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In a series of 1502 patients seen in our Facial Paralysis Research Clinic 1048 were diagnosed as having Bell's palsy. Review of clinical, epidemiologic, and laboratory data, plus review of the literature, has led to the conclusion that Bell's palsy is an acute benign cranial polyneuritis probably caused by reactivation of the herpes-simplex virus, and the(More)
Neuromyography (NMG) is compared with maximal nerve excitability testing (NET) as a prognostic tool in facial paralysis. Normal latencies, summation muscle action potentials, and test/retest reliability were determined in three groups of subjects. NMG was performed in 33 control subjects of Group 1 to determine test/retest reliability. To determine the(More)
The records of 42 women with Bell's palsy during pregnancy, and of 91 nonpregnant women, whose dats of onset of Bell's palsy and of the preceding menstrual cycle were precisely known, were studied for factors that might show relation between pregnancy or the menstrual cycle and Bell's palsy. Of the 42 cases in pregnancy, 31 occurred in the third trimester,(More)
First described by Mosher in 1916, endoscopic treatment of Zenker's diverticulum has since been reported infrequently in the surgical literature and continues to engender controversy. Between 1978 and 1989, we treated 11 unselected patients surgically for pharyngoesophageal diverticula. Endoscopic diverticulotomy was used in 11 patients and an external(More)
All decompression surgery is based on the lack of understanding that Bell’s palsy is a viral demyelinating disease that is longitudinal – not perpendicular – to the facial canal and that surgery cannot possibly help a viral disease. These findings exclude the etiologic possibility of an “ischemic paralysis” and are in accord with our logically derived(More)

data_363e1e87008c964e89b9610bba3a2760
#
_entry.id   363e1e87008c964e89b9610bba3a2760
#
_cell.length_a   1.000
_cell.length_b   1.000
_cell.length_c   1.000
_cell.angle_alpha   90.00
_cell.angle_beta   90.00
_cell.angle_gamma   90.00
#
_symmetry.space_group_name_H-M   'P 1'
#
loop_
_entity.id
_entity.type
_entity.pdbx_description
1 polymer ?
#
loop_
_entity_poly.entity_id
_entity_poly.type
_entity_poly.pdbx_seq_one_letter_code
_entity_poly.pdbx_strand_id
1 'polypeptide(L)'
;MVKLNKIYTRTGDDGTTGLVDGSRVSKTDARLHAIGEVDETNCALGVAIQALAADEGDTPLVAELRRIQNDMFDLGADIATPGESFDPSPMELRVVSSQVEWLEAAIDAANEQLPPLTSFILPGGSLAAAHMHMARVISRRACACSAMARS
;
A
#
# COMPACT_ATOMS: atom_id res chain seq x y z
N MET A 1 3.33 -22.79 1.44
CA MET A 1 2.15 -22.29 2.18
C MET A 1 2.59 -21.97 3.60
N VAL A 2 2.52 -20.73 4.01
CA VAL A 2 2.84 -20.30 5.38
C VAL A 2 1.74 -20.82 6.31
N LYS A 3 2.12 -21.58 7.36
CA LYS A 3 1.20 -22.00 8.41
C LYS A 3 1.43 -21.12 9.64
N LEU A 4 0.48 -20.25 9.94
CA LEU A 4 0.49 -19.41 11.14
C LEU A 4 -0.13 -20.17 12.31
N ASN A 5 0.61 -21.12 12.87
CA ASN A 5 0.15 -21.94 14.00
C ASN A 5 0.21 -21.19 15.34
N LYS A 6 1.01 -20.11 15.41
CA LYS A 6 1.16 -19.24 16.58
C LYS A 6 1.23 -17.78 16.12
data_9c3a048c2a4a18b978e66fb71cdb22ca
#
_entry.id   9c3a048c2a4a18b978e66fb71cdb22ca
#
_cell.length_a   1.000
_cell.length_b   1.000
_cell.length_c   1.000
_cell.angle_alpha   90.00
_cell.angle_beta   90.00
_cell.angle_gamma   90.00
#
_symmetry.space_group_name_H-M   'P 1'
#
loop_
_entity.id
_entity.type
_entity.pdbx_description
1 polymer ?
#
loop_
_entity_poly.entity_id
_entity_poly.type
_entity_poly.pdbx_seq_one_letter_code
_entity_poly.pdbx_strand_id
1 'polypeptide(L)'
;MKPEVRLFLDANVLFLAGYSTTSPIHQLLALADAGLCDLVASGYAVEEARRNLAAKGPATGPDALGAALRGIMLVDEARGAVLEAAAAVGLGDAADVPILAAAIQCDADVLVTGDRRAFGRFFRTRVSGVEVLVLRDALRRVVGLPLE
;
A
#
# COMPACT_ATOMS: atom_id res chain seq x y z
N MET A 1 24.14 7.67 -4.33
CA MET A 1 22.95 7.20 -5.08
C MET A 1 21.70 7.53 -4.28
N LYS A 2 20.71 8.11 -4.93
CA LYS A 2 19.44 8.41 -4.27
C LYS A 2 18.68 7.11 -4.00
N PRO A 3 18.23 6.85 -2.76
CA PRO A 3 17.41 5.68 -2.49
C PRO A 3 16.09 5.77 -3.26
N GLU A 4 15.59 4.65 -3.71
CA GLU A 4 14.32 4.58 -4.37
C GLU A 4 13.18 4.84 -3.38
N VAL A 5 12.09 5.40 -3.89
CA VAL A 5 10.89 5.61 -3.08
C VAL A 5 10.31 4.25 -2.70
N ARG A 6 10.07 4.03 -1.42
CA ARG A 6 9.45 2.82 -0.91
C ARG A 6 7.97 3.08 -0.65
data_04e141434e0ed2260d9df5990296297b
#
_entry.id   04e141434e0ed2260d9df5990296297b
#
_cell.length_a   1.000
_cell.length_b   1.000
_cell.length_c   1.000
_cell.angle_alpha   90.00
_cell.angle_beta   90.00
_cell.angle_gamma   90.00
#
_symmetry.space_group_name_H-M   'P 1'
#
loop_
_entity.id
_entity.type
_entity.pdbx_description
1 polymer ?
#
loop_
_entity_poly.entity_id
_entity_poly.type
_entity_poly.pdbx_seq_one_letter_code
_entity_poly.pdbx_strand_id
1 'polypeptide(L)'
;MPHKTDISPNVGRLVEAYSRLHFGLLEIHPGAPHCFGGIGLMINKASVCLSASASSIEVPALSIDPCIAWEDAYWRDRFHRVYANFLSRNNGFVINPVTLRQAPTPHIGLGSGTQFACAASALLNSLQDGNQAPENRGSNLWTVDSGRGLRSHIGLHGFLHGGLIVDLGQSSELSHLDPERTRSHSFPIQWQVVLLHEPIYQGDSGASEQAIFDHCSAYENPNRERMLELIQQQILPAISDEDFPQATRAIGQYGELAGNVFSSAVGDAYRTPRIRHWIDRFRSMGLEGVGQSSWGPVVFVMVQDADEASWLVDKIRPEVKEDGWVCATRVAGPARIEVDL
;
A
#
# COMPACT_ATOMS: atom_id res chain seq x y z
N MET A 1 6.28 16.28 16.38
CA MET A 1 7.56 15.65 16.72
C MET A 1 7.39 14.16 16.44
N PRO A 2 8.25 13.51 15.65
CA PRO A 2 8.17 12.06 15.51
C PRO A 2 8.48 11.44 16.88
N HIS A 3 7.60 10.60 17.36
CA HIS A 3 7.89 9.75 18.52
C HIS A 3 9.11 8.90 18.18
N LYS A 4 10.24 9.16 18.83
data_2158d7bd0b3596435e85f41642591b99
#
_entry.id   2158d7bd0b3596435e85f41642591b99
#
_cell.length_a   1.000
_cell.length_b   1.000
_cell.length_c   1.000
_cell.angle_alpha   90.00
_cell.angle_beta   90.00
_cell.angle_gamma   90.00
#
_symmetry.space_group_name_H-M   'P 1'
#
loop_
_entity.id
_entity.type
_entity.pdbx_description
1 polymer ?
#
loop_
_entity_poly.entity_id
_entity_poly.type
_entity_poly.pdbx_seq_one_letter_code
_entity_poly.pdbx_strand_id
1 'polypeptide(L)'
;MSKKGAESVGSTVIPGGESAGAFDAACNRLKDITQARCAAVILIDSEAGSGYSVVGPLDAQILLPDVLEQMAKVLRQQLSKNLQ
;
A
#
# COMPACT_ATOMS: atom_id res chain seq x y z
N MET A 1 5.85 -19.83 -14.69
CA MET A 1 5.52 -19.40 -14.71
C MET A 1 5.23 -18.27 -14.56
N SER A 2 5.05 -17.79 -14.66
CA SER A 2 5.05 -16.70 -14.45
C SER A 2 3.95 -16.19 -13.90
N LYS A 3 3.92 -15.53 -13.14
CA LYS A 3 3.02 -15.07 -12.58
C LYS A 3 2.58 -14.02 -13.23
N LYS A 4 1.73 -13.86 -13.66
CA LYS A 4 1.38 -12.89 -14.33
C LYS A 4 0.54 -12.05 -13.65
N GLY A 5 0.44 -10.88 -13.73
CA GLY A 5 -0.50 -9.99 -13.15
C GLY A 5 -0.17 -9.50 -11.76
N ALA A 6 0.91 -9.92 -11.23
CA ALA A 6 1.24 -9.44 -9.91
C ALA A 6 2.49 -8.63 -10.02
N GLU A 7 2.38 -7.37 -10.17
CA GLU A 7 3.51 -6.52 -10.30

In view of the specific nature of the clinical and neurologic findings in Bell palsy and other acute benign cranial neuritides, the neural component of cutaneous herpes simplex, the predilection of the herpesvirus for sensory nerves, and intrinsic behavior and immunologic interreactions of the herpesvirus within ganglion cells, it is suggested that (1) the(More)
To assess the efficacy of corticosteroids in acute vestibular vertigo, we randomly selected 20 patients so that half took methylprednisolone and half took placebo. Extensive neurotologic examination confirmed the diagnosis. If no significant reduction of vertigo occurred within the first 24 hours of treatment, patients were instructed to switch medications.(More)
Diabetes mellitus was present in 11.4 per cent of 684 patients with Bell's palsy, in 28.4 per cent of the sixty-seven with recurrent or bilateral palsy, and in 16.8 percent of the 440 with palsy who were thirty years or older. Diabetes was present in only 3.8 per cent of 27,399 persons thirty years or older who had never had Bell's palsy and who underwent(More)